How to Make Sure Your Neighbors Get Their Mail If It Ends Up in Your Box


Introduction: How to Make Sure Your Neighbors Get Their Mail If It Ends Up in Your Box

This is a guide to contributing to a culture of respect in your building by making sure your neighbors get their mail if it winds up in your mailbox. It's one of those unbelievably easy things that most of us don't bother to do, but goes a long way towards making your building more neighborly, and thus a better place to live. Plus, a neighbor who returns mail is more likely to have their mail returned as well. And heavens knows you would hate to miss your US Weekly because your neighbor got it instead.

This Instructable is based on an item from Neighbors Project's Neighbor's Checklist.

If you live in an apartment building, you're probably used to getting your neighbor's mail in your mailbox or finding random pieces of mail on the ground. Not all mail carriers are as diligent as they could be about matching names and apartment numbers, particularly if your building gets a lot of people coming and going.

To do this Instructable, you will need:
-A home
-A mailbox

Step 1: Open Your Mailbox and Take Out Your Mail

Open your mailbox and remove your mail. This step needs no further explanation.

Step 2: Look Through Your Mail

Before you go inside, do a quick search through your mail to see if you've been given pieces that don't belong to you. I've found that if I go inside before looking through my mail, I'm much less likely to give my neighbors their mail in a timely way. I'm lazy that way.

It takes very little time to do a quick sort through your mail. I find that it's also a good way for me to pause and relax before I go home after work; it helps me switch from frenzied work and commute mode to hang out and relax mode.

Note: even though you may get a lot of junk mail that you'd prefer not to have to carry into your home and then recycle, do not try to pawn it off on your neighbors as if it belongs to them. Junk mail often has no address, so you could pretend that it was meant for your neighbor, but this is really tacky, so just keep it and deal.

Step 3: Put It Where They Will Find It

Apartment setups vary, but usually there's a place that you can put your neighbor's mail that they will have no trouble finding, and that won't damage the mail:

-For apartments that have accessible, open mailboxes, just put the mail into your neighbor's mailbox and move on.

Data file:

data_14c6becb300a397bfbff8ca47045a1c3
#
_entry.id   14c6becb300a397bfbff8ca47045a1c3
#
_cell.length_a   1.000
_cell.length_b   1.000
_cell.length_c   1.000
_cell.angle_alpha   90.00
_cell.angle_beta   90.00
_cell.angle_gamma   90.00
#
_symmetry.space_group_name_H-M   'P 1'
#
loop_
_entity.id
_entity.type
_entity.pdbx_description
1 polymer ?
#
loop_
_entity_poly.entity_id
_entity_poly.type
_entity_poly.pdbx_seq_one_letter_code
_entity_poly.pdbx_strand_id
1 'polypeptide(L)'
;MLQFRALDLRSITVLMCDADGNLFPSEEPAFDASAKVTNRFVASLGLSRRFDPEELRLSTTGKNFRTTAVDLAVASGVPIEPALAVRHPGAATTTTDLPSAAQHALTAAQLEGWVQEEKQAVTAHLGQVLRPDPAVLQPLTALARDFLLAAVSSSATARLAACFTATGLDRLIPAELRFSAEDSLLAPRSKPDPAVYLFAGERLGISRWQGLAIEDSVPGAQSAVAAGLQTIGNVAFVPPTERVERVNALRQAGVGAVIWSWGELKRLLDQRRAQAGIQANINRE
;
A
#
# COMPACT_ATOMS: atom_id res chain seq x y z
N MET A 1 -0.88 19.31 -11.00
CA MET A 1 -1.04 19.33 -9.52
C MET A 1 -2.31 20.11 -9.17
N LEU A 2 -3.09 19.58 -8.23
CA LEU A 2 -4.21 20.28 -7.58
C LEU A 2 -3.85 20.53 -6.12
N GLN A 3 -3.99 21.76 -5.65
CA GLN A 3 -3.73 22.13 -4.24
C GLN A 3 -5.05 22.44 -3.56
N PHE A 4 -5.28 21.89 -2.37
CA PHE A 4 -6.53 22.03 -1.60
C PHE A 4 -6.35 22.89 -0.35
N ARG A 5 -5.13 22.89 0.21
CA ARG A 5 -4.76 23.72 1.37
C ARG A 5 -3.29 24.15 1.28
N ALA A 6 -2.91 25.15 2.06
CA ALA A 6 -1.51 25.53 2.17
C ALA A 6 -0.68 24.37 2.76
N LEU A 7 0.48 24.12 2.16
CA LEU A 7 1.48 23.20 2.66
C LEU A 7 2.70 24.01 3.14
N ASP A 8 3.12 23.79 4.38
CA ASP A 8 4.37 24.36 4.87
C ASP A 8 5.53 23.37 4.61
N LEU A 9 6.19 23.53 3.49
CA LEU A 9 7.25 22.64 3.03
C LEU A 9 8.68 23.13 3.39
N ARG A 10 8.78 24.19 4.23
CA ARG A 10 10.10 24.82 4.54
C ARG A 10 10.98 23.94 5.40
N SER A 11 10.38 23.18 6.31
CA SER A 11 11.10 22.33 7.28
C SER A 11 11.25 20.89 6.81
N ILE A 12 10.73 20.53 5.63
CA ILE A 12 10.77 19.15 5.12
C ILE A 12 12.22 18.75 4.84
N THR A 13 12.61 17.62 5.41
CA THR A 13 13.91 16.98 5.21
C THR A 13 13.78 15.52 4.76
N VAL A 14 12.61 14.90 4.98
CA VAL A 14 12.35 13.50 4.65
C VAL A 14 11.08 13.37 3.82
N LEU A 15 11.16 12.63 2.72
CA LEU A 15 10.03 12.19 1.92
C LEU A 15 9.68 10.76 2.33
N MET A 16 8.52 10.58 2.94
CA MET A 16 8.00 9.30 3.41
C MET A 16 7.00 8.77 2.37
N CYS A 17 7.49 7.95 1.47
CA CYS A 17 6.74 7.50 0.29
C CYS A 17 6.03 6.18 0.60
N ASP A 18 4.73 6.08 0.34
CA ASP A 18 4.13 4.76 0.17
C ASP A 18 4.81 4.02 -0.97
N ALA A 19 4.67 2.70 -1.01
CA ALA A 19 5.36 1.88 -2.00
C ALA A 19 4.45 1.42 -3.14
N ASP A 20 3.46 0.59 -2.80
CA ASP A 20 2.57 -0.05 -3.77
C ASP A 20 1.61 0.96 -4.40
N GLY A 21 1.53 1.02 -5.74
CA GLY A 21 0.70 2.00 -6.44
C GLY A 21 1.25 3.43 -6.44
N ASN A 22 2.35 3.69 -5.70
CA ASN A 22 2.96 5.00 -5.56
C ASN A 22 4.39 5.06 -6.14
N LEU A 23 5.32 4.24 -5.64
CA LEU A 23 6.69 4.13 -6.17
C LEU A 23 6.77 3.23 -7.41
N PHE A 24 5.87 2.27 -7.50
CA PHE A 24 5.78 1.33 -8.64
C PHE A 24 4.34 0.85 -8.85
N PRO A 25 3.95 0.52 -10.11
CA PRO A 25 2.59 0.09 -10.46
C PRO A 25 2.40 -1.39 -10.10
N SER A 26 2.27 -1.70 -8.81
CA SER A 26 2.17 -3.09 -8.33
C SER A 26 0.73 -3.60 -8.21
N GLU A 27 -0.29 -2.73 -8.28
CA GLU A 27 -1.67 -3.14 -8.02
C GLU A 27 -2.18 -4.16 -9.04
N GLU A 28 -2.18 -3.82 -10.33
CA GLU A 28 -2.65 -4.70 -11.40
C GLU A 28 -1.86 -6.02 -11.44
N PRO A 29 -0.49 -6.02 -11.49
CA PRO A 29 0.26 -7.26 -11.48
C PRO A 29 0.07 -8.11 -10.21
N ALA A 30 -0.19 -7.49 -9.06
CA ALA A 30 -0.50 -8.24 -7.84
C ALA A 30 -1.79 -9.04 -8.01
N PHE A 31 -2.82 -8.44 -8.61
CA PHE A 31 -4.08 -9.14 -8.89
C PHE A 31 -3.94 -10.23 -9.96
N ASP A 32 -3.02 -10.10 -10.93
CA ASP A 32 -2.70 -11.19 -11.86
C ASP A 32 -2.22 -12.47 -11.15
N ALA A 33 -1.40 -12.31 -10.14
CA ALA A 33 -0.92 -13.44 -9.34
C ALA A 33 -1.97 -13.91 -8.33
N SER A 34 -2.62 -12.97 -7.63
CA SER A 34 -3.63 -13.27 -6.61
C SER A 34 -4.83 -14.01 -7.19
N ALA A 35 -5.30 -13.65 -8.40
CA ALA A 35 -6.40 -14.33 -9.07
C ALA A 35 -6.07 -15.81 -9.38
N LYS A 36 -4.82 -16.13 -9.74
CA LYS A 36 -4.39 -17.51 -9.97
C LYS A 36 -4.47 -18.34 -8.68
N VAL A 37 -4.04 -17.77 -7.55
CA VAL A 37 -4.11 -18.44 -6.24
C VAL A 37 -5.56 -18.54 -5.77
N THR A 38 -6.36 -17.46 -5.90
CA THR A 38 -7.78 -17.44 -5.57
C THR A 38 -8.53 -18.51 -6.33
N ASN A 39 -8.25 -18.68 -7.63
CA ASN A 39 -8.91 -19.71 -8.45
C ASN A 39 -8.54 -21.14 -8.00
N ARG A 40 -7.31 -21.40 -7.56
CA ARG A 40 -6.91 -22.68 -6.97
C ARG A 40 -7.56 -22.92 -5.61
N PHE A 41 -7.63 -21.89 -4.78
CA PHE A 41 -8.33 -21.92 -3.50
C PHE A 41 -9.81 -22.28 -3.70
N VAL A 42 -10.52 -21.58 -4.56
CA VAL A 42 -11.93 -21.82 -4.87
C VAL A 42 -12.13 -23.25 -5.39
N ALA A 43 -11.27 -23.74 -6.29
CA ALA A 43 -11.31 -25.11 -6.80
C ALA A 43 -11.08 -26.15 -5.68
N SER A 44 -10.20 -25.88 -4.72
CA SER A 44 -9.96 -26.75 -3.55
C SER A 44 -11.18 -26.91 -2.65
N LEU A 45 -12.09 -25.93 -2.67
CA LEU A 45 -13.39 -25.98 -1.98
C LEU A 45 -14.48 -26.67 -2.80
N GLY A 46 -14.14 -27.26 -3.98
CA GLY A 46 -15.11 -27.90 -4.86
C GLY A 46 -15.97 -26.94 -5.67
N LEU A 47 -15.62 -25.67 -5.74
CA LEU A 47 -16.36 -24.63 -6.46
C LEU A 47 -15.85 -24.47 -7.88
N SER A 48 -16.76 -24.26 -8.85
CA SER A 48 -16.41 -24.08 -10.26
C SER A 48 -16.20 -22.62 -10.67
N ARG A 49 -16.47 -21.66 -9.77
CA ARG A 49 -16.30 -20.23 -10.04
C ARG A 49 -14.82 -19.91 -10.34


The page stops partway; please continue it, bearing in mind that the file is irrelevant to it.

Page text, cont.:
-For apartments that don't have accessible or open mailboxes, place the mail in front of the door to your neighbor's apartment. If there's an external door that you can't get through, place it just in front of that door. If you can access your neighbor's internal apartment door, then put it in front of that door.
-If your neighbor lives on a different floor and you don't feel like walking out of your way, then leave it on the steps of the staircase leading up to their floor, on a communal table inside the building, or on a radiator or some other prominent piece of furniture in the entrance to the building.
-If you have mailboxes that form a shelf on top of the boxes, then you can prop the mail on the shelf so that it is visible to anyone. This really only works indoors, though, since wind or rain or snow usually blows mail away, creating street trash. This also doesn't work if the shelf is too narrow or nonexistent. Don't try to lodge the mail into any slats in the fence or stuff it into the locked compartment slot of the mailbox.

Your neighbors will appreciate it if you don't leave their mail exposed to the elements, so err on the side of leaving the mail indoors or in a protected outdoor space. Imagine getting a letter from your estranged wife that's been completely soaked to the point that you can't tell if she wrote that she "must love you forever" or "must leave you forever." You'd make your neighbor cry!

Step 4: Go Home

Once you've dropped off your neighbor's mail, go home and watch reruns of The Hills. Or whatever else it is you do behind closed doors.

Step 5: What Not to Do: Throw It on the Ground

Don't throw your neighbor's mail on the ground in front of the mailboxes. It creates an atmosphere of disrespect in the building that makes it easier for someone to blare German opera at 4 am without thinking twice. And if your mailbox area is outside, it's likely to create street trash that you'll just have to pick up later.

Step 6: What Not to Do: Steal Mail

You may be really amused to discover that the mousy old lady next door to you subscribes to the New Yorker, Star and FLEX magazines, but please don't deprive her of her weekly fix of celebrity gossip and body builders by poaching Star and FLEX for your own reading pleasure. Most people don't seem to steal New Yorkers; you either get it for yourself or you wouldn't be caught dead with it.